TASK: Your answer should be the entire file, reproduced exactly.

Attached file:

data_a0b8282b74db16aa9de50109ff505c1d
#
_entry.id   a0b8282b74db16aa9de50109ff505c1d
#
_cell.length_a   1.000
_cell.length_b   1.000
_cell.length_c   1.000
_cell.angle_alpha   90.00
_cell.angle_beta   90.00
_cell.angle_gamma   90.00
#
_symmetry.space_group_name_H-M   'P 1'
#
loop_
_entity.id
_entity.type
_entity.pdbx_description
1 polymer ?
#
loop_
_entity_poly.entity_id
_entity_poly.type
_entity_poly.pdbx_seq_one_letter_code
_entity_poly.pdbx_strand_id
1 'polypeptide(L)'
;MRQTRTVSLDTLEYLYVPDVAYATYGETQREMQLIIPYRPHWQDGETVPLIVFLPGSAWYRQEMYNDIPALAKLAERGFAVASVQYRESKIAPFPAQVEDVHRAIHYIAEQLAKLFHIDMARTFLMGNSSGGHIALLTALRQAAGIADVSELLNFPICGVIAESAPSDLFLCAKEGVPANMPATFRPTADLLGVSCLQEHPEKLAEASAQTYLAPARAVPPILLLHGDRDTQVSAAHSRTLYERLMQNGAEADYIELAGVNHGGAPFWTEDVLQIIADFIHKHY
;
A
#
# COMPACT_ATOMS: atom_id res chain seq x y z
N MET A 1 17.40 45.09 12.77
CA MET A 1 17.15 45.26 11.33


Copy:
data_a0b8282b74db16aa9de50109ff505c1d
#
_entry.id   a0b8282b74db16aa9de50109ff505c1d
#
_cell.length_a   1.000
_cell.length_b   1.000
_cell.length_c   1.000
_cell.angle_alpha   90.00
_cell.angle_beta   90.00
_cell.angle_gamma   90.00
#
_symmetry.space_group_name_H-M   'P 1'
#
loop_
_entity.id
_entity.type
_entity.pdbx_description
1 polymer ?
#
loop_
_entity_poly.entity_id
_entity_poly.type
_entity_poly.pdbx_seq_one_letter_code
_entity_poly.pdbx_strand_id
1 'polypeptide(L)'
;MRQTRTVSLDTLEYLYVPDVAYATYGETQREMQLIIPYRPHWQDGETVPLIVFLPGSAWYRQEMYNDIPALAKLAERGFAVASVQYRESKIAPFPAQVEDVHRAIHYIAEQLAKLFHIDMARTFLMGNSSGGHIALLTALRQAAGIADVSELLNFPICGVIAESAPSDLFLCAKEGVPANMPATFRPTADLLGVSCLQEHPEKLAEASAQTYLAPARAVPPILLLHGDRDTQVSAAHSRTLYERLMQNGAEADYIELAGVNHGGAPFWTEDVLQIIADFIHKHY
;
A
#
# COMPACT_ATOMS: atom_id res chain seq x y z
N MET A 1 17.40 45.09 12.77
CA MET A 1 17.15 45.26 11.33